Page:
When our children are very young, we teach them to say “thank you.” Sometimes we are left holding our breath, hoping they’ll remember those magic words when they receive a gift or after being served a meal. We hope they will incorporate the good manners into their way of speech and action.
The words of “thanks”, “much appreciated” and the like are certainly first steps, to build upon in being polite and well-mannered. Translating ‘mere’ words into the Midah of gratitude requires training, and so much more. We can gain a glimpse into the depth and profundity of gratitude – Hakoras HaTov, from this week’s Parsha.
Miriam waited, hidden among the reeds along the river, to see what would be the fate of her baby brother, Moshe, floating in a basket. The Gemara in Maseches Sota 9b tells us that 80 years later, when Miriam was afflicted with Tzoraas (a form of leprosy), the entire Jewish People were delayed in their journey through the desert to Eretz Yisrael, all progress was halted while they waited the week it took for Miriam to be purified from her affliction. The Gemara lets us know that this was because of Miriam’s waiting on behalf of her brother, and she was rewarded in kind.
The questions are many; who wouldn’t wait for a sibling, when he was in mortal danger, Miriam waited perhaps 20 – 30 minutes, and the reward was 168 hours – one week. Miriam was one person and Klal Yisrael was 3 million people, Miriam was seemingly not held back from accomplishing a different task, but the Klal Yisrael was on its journey with destiny, yearning to reach Eretz Yisrael as quickly as possible. How does it make sense to suggest that the wait of an entire week by the entire nation postponing its travel to the Holy Land was connected to the short wait for the helpless, infant brother of Miriam?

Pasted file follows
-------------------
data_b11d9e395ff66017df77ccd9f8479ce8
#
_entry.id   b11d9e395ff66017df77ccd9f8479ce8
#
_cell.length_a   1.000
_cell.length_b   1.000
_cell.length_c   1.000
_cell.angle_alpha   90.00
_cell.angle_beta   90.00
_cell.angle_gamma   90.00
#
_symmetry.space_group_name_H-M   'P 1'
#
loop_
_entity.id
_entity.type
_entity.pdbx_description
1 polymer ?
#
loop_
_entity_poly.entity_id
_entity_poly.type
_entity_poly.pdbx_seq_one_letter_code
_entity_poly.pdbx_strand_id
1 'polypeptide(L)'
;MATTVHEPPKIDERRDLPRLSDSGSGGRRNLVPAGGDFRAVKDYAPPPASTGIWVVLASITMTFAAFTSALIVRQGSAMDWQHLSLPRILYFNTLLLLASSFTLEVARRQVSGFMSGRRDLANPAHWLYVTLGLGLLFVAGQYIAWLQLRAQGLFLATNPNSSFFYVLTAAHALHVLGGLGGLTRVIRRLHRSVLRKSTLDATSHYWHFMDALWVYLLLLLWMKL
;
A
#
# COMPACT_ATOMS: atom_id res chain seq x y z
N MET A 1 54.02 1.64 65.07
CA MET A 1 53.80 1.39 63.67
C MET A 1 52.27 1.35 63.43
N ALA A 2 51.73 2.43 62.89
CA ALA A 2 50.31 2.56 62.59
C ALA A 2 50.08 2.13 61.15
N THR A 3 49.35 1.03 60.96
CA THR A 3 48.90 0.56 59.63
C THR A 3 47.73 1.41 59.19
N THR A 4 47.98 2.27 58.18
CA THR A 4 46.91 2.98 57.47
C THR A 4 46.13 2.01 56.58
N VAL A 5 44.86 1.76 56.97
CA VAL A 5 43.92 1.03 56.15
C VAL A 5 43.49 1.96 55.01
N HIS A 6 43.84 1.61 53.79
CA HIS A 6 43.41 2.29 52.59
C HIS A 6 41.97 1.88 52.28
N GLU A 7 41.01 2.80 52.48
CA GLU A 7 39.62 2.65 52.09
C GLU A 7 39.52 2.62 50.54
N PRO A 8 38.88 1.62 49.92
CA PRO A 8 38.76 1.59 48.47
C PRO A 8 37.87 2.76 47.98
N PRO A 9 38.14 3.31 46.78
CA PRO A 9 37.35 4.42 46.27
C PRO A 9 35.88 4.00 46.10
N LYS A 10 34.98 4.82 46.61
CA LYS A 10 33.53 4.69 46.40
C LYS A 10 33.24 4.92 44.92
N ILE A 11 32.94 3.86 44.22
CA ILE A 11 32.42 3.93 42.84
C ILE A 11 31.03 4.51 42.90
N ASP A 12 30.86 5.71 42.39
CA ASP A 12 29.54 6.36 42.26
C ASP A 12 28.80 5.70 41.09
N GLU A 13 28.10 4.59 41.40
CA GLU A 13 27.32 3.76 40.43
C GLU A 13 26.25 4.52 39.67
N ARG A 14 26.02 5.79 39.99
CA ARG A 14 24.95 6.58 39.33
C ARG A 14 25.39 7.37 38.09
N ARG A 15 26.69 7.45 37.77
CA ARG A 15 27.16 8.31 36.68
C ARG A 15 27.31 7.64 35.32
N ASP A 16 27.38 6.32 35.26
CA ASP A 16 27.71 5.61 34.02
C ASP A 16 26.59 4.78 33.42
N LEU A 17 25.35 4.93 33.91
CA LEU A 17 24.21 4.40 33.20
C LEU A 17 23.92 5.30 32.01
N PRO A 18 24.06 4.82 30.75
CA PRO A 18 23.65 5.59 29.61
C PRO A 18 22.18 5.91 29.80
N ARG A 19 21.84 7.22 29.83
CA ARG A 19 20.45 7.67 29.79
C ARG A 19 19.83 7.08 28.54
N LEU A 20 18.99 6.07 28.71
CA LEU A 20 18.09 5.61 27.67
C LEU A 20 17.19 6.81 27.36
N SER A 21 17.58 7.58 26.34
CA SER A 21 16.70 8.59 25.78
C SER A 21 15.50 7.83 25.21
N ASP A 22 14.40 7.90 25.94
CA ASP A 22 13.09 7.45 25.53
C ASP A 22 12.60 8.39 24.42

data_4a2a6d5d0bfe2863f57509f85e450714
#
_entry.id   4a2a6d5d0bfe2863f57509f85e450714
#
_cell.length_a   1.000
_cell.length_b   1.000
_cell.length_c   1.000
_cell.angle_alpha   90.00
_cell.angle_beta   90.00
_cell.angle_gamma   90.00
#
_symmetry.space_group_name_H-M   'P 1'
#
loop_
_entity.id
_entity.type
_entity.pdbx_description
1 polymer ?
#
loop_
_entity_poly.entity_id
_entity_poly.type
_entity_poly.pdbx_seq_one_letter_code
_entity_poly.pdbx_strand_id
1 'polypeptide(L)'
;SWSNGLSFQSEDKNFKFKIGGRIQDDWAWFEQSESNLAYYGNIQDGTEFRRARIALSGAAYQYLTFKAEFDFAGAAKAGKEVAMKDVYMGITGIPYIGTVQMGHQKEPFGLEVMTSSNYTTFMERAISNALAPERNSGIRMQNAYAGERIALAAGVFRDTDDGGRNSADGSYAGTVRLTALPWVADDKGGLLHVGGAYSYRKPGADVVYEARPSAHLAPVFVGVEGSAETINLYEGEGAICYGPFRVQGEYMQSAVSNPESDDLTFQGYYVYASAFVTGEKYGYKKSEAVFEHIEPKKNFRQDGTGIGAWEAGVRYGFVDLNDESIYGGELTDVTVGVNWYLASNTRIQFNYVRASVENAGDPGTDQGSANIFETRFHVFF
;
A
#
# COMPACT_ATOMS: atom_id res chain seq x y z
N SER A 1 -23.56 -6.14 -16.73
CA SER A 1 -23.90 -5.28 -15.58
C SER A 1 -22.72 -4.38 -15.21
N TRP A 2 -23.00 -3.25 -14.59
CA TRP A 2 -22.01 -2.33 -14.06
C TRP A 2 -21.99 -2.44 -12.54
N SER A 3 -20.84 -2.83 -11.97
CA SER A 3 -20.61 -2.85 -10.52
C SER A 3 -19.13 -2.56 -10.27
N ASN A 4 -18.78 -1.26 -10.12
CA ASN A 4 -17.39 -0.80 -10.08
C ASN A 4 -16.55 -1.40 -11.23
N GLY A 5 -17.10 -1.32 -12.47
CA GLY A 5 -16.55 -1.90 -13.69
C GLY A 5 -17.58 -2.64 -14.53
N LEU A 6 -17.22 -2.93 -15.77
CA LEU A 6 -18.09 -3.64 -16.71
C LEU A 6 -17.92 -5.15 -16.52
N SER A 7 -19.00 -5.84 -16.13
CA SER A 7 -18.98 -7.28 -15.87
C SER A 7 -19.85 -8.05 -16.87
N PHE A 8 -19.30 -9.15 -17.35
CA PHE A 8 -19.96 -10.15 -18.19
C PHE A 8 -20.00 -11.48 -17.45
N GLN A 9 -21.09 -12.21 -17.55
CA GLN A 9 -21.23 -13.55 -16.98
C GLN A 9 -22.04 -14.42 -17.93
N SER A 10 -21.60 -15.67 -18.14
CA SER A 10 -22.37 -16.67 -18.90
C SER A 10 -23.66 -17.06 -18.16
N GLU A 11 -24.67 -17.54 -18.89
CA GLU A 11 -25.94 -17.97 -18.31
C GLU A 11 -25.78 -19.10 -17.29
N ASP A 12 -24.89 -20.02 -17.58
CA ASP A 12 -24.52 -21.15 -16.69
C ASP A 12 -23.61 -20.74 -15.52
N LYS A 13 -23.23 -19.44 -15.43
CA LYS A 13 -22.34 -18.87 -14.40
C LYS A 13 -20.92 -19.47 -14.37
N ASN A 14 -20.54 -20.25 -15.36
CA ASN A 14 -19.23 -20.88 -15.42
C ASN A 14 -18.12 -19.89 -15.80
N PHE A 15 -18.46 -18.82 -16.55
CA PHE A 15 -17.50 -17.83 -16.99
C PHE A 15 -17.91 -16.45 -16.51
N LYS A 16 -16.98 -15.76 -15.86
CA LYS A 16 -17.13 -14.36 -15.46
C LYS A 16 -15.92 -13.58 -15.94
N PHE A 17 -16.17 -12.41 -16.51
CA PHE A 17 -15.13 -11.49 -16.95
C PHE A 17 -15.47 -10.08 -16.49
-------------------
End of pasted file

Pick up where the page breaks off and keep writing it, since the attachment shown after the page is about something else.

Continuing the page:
The insight gleaned from here by several Mefarshim, commentators, is that we don’t have a proper appreciation for the obligation to show gratitude. When someone does something for you, that’s `huge’! We should never take for granted a favor done to us, a kind word or positive consideration sent our way. The slightest act of Chesed and sensitivity creates an obligation for us to feel and show gratitude. If Klal Yisrael’s waiting for Miriam was out of gratitude for her small act of Chesed towards a helpless family member, then we clearly have to work on improving our Midah of gratitude.
What an important lesson to impart to our children! Hakoras Hatov is one of the fundamentals of a mensch – learning to appreciate what others do for us. By truly appreciating others’ efforts, every little effort, (and unlike Miriam, even efforts that don’t bear fruit) and not falling prey to the “Es Kumt Mir”, “everything’s coming to me”, the entitlement philosophy, our children will gain a deeper and more meaningful appreciation for others, for their parents, and ultimately for Hashem. Appreciating what Hashem does for us every moment will help our children achieve a greater appreciation for the gift of life, for the joy of living, for Hashem’s tremendous love for us. It will help them become more selfless people, able to give and to be drawn closer to Hashem. And ultimately it will make them happier people too.
Best wishes for an appreciative and joyous Shabbos,
Rabbi Kalman Baumann